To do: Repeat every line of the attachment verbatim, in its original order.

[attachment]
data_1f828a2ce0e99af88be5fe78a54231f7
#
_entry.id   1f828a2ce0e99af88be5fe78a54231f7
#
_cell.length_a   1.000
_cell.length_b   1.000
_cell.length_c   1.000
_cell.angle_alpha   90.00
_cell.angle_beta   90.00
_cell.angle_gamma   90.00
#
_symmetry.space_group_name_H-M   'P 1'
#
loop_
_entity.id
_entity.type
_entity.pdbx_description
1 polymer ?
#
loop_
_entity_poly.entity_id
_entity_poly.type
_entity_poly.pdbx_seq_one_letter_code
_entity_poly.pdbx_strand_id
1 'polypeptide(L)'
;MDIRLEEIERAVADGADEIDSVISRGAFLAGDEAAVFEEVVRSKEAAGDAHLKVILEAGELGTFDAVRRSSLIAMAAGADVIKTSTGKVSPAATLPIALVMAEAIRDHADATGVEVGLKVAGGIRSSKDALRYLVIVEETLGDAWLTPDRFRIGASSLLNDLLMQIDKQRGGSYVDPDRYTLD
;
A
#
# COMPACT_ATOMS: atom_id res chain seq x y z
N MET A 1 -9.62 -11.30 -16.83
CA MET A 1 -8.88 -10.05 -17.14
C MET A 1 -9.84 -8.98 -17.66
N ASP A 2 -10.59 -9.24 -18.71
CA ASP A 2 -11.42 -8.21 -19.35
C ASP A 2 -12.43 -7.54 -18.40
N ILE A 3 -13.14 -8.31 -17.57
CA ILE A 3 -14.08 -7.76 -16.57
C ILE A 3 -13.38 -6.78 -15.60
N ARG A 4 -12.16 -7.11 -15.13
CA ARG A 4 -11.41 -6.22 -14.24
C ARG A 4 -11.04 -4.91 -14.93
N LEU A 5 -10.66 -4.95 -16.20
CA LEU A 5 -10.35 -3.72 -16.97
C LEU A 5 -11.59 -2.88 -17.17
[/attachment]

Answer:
data_1f828a2ce0e99af88be5fe78a54231f7
#
_entry.id   1f828a2ce0e99af88be5fe78a54231f7
#
_cell.length_a   1.000
_cell.length_b   1.000
_cell.length_c   1.000
_cell.angle_alpha   90.00
_cell.angle_beta   90.00
_cell.angle_gamma   90.00
#
_symmetry.space_group_name_H-M   'P 1'
#
loop_
_entity.id
_entity.type
_entity.pdbx_description
1 polymer ?
#
loop_
_entity_poly.entity_id
_entity_poly.type
_entity_poly.pdbx_seq_one_letter_code
_entity_poly.pdbx_strand_id
1 'polypeptide(L)'
;MDIRLEEIERAVADGADEIDSVISRGAFLAGDEAAVFEEVVRSKEAAGDAHLKVILEAGELGTFDAVRRSSLIAMAAGADVIKTSTGKVSPAATLPIALVMAEAIRDHADATGVEVGLKVAGGIRSSKDALRYLVIVEETLGDAWLTPDRFRIGASSLLNDLLMQIDKQRGGSYVDPDRYTLD
;
A
#
# COMPACT_ATOMS: atom_id res chain seq x y z
N MET A 1 -9.62 -11.30 -16.83
CA MET A 1 -8.88 -10.05 -17.14
C MET A 1 -9.84 -8.98 -17.66
N ASP A 2 -10.59 -9.24 -18.71
CA ASP A 2 -11.42 -8.21 -19.35
C ASP A 2 -12.43 -7.54 -18.40
N ILE A 3 -13.14 -8.31 -17.57
CA ILE A 3 -14.08 -7.76 -16.57
C ILE A 3 -13.38 -6.78 -15.60
N ARG A 4 -12.16 -7.11 -15.13
CA ARG A 4 -11.41 -6.22 -14.24
C ARG A 4 -11.04 -4.91 -14.93
N LEU A 5 -10.66 -4.95 -16.20
CA LEU A 5 -10.35 -3.72 -16.97
C LEU A 5 -11.59 -2.88 -17.17